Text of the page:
Licensing fees from Cozaar® and Hyzaar® hypertension drugs provided a billion dollars in PTOI in 2008. These fees provided an average of 22% of DuPont's pretax operating income from 2006-2008. This income will begin to decline in 2010 as the patents expire and will cease in 2013 according to the terms of the license agreement with Merck. There will be no corresponding cost reductions as this earnings stream disappears since there are virtually no costs required to generate these earnings. Thus the reduction will directly reduce earnings per share and cash flow from operations. In Q2 2010, pharmaceutical profits fell 74% on expiration of Cozaar in April 2010. S&P expects full-year pharmaceutical profit to be down 55% and maintains a sell rating on DD despite strong Q2 earnings for this reason.
Since DuPont uses oil as a raw material to make plastics and burns natural gas as a fuel to make its products, significant fluctuations in oil or natural gas prices will impact the company's profits. Widespread commodity price increases have led DuPont to preemptively raise prices for many products. In some cases increased raw materials costs can be passed on to consumers, but in other cases the company is not so fortunate. For example, in 2008 the Performance Materials segment reported a 3% decrease in sales after increasing prices by 11% because of a 13% decrease in sales volume. After Hurricane Katrina in 2005, DuPont raised prices on 35,000 products to counter the increasing price of oil and other raw inputs.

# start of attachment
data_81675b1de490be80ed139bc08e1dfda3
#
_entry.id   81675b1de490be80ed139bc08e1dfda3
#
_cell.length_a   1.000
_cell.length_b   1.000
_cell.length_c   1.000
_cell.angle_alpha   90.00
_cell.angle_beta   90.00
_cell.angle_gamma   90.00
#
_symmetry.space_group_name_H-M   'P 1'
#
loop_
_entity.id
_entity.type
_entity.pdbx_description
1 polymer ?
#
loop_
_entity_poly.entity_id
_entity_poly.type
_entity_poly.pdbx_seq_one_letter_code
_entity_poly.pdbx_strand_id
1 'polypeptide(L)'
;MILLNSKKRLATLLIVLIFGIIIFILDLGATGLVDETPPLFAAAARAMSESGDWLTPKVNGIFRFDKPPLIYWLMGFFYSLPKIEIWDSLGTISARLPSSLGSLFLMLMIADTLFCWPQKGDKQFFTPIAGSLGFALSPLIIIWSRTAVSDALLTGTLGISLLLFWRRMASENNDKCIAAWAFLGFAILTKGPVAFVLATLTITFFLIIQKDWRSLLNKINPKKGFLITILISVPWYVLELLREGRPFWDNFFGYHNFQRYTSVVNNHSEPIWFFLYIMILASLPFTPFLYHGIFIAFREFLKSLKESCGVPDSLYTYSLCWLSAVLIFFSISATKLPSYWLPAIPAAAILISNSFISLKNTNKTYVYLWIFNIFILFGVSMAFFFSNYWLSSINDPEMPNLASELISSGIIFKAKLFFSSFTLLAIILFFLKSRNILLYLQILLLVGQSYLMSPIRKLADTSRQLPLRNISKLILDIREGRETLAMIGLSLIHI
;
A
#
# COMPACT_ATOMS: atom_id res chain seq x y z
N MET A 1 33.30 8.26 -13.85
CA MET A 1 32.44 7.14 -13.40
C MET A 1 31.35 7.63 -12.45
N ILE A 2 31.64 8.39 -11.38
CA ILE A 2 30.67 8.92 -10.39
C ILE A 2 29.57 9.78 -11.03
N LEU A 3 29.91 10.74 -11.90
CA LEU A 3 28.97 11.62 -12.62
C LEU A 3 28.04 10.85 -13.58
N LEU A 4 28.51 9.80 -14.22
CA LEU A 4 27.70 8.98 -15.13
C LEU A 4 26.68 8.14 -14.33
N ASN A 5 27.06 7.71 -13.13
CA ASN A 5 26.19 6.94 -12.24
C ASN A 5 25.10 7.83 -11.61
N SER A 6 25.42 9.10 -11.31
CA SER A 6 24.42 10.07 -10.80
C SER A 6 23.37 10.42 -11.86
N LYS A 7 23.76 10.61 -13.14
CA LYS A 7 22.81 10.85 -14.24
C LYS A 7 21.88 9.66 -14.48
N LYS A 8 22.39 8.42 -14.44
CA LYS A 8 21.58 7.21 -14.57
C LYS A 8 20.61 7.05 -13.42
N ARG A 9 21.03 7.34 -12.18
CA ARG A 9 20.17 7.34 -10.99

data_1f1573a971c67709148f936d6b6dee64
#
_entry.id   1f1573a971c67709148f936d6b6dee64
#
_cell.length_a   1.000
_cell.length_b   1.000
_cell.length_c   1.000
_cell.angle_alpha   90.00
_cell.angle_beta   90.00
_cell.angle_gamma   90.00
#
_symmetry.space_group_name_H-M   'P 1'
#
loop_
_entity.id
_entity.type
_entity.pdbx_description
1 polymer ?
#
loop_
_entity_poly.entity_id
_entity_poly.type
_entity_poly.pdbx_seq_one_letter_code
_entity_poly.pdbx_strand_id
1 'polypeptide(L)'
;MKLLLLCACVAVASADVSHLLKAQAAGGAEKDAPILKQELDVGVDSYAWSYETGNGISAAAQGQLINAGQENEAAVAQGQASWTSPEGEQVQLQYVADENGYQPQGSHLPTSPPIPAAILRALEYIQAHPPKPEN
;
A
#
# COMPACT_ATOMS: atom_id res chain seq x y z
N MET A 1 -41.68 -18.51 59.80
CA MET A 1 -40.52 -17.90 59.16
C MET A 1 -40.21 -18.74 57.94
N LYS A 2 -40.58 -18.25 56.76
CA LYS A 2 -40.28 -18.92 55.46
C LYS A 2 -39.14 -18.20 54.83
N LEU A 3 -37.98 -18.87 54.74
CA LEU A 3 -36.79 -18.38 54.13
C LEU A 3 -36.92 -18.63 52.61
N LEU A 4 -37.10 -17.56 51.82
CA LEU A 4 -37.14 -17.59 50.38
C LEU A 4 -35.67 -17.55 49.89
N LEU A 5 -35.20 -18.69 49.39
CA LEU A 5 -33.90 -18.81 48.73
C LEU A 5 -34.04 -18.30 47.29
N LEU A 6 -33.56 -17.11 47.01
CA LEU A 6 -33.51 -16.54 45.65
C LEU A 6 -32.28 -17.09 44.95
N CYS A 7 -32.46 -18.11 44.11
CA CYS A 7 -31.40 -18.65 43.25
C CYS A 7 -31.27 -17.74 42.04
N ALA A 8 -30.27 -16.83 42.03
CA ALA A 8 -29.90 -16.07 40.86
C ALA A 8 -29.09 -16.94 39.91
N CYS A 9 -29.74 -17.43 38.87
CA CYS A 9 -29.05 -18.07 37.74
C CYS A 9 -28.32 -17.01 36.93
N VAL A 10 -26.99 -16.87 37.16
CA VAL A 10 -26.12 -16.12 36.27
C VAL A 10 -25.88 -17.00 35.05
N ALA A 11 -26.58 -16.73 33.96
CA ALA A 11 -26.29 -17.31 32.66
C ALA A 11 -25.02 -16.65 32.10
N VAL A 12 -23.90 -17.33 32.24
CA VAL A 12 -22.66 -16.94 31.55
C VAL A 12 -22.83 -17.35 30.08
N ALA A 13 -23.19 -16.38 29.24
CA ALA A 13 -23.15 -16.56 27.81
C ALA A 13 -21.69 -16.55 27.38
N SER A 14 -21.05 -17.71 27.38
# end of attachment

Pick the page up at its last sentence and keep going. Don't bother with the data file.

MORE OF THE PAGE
New DuPont hires are management tracked (or not) from the first day. Performance is utterly immaterial to career advancement. Hence the upper echelons at DuPont are chock full of 'diverse' clones who cannot tell a business achievement from a business meltdown, and who do not care to learn. Short of a wave of external hiring driven by stockholders, this company is doomed to fail and has been doing so consistently for decades.
In West Virginia, Dupont is attempting to reduce a $318 million verdict against it for allegedly dumping carcinogenic chemicals, exposing local residents.
The company has faced other lawsuits as well. In March 2010, the New York law firm Weitz and Luxenberg began filing the first of over a 100 lawsuits against DuPont alleging the emission of hazardous chemicals from its Pompton Lakes Works explosives factory for decades.